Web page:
One of the best assets within Syracuse is simply the community. There are many instances of community members acting charitably.
A few years ago, an anonymous pastor living on Syracuse’s West Side contacted the manager for the local Habitat for Humanity warehouse, a company already known for its charity. At first, he wanted to create a donations agreement from a nearby restaurant to help feed the workers in the warehouse, some of which are volunteers, but soon it was clear that feeding staff required little food, and there was lots of excess left over. After creating a dialog between Habitat for Humanity and drivers for a nearby food pantry, Panera Bread created an informal agreement to drop off surplus bread at the warehouse, so that every Monday morning, boxes of baked bread are gradually emptied to help feed adults and children that come into the warehouse. Donations now come from not only Panera Bread, but also from Provisions Bakery and Checkers Pizza, both of which offer large quantities of unsold but perfectly usable food which go to people who can use it.
In 2012, the bodega next to the warehouse was closed down, and the owner left a few pallets worth of food and drink with the warehouse. Alicia Sierrawolfe, the manager of the warehouse at the time, then dropped off these goods to the Joseph’s House for Women in Syracuse. Both of these examples demonstrate how a non-profit organization like Habitat for Humanity, which was designed to provide housing and discounted second-hand building materials to the public, has garnered a community around food security.
Central New York Regional Market
On March 30th, 2015 I had the privilege of interviewing Ben Vitale, Executive Director of the CNY Regional Market, with some of my fellow classmates. Mr. Vitale gave us a lot of useful knowledge regarding the history of the CNY Regional Market as well as its current status. My main area of focus going into this interview was to see how SNAP users were able to use their benefits at the market. Mr. Vitale gave us a bit of the history of the SNAP program in the market. The CNY regional market had a couple different ways SNAP participants could “cash in.” For example, at first their were coupons, but only some farmers would accept them, then the process changed again to the EBT card. Eventually, eight years ago the Farmers Market Federation came up with a wooden coins system. The challenge with the wooden coin system though was that vendors and CNY Regional Market employees were worried about fraud since SNAP benefiters could only use their coins on food – the problem here is that the CNY Regional Market also sells a fair amount of retail, so they were worried retail vendors might get cheated. This as well as the physical act of counting or keeping organized the stacks of chips became extremely difficult since no two coins were alike. A few years ago though the CNY Regional Market adapted to what is their current use of “SNAP exchange,” it Is their own coin system (coin counters – which has blow up over the last three to four years). SNAP coins alone transacted over a quarter of a million dollars. If vendors did not accept these coins from SNAP participants, these vendors would have missed out on these deals. About ninety-five percent of vendors accept the SNAP coins. Vendors that sell food are the only category that accepts these coins as retailers do not.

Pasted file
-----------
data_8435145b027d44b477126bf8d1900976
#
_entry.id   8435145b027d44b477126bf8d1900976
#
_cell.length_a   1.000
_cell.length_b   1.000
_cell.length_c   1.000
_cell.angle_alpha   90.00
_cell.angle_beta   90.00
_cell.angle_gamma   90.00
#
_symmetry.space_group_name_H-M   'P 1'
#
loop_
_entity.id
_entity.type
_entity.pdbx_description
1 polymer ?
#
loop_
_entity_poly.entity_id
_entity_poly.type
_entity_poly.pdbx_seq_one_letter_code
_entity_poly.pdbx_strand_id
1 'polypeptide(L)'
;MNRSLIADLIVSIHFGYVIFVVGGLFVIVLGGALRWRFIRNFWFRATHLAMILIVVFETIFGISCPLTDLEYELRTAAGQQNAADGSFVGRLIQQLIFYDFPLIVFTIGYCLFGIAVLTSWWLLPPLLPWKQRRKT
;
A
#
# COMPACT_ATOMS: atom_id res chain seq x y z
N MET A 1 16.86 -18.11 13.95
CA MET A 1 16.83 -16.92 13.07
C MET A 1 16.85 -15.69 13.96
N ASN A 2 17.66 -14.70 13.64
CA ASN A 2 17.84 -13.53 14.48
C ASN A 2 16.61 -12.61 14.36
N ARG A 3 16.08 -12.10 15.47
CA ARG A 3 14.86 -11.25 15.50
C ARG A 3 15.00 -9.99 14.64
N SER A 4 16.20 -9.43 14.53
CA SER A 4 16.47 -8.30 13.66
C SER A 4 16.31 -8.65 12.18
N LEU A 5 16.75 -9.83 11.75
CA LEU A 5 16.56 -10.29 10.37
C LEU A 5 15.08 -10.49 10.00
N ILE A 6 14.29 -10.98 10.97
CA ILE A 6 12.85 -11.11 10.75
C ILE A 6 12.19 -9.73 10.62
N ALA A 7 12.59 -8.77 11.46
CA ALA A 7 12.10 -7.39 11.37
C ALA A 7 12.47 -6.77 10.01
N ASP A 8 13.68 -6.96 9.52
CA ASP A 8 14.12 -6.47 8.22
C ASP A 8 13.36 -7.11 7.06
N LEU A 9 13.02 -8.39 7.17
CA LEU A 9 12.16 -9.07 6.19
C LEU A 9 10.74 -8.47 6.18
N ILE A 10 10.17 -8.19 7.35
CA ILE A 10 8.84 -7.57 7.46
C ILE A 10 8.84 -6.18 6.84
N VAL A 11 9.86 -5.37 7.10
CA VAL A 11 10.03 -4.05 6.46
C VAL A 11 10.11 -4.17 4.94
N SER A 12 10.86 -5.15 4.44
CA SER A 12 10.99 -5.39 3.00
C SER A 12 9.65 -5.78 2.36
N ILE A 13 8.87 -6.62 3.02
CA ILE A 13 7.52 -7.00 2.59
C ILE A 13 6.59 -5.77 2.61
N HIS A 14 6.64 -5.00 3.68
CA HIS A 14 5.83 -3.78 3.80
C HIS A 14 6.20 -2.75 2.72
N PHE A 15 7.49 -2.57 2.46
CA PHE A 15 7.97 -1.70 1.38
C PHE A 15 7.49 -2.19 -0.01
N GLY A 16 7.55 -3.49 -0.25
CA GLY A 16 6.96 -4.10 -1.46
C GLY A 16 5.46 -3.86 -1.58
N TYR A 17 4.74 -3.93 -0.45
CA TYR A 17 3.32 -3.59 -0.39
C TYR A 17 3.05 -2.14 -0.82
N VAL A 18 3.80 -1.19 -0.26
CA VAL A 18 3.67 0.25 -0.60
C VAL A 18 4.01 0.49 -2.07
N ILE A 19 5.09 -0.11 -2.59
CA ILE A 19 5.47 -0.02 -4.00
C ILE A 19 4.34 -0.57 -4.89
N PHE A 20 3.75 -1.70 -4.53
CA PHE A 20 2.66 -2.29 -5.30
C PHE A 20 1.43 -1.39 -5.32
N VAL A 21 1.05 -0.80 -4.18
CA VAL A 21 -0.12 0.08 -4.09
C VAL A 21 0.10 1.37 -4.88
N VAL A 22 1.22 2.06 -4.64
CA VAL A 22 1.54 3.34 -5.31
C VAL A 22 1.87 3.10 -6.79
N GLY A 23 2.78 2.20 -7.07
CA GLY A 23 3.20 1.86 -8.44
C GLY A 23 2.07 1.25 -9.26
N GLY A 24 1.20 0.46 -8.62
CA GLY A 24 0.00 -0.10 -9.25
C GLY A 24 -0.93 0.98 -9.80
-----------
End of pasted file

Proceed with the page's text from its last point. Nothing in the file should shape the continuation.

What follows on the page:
Main Street Farms
“Main Street Farms in an urban aquaponics farm, organic plant nursery, and education center, with locations in Homer and Cortland, NY” they are “dedicated to sustainable agriculture and local food security.” Allan and Bobcat are the brain and muscle behind the farm and its success. The duo can be found at the Syracuse Regional Market’s C Shed from 7 AM – 1 PM every Saturday. This opens up their business to those who benefit from SNAP. SNAP participants who would not otherwise be able to afford to participate in a CSA or drive out to Main Street Farms have access to Main Street’s fresh produce weekly because Allan and Bobcat make it accessible for them by participating in the Regional Market. Allan also applies for grants to help pay for 80% of the cost of low-income residents’ CSAs who are interested and willing to belong to a CSA. A CSA is community supported agriculture, which is when an individual pays a fee at the beginning of a particular harvest season to then subscribe to a farm’s weekly produce for the entirety of that growing season. Allan and Bobcat want this to be an option for low-come residents, so they are continuing to look for other ways in which SNAP participants could better participate in CSA’s in the future. Their work now has been successful and gives SNAP participants an opportunity to purchase local, healthy and nutritious produce they might not otherwise be able to afford.
Catholic Charities Diocese of Syracuse Onondaga County
Catholic Charities Diocese of Syracuse Onondaga County is located at 1654 West Onondaga Street, Syracuse, NY 13204.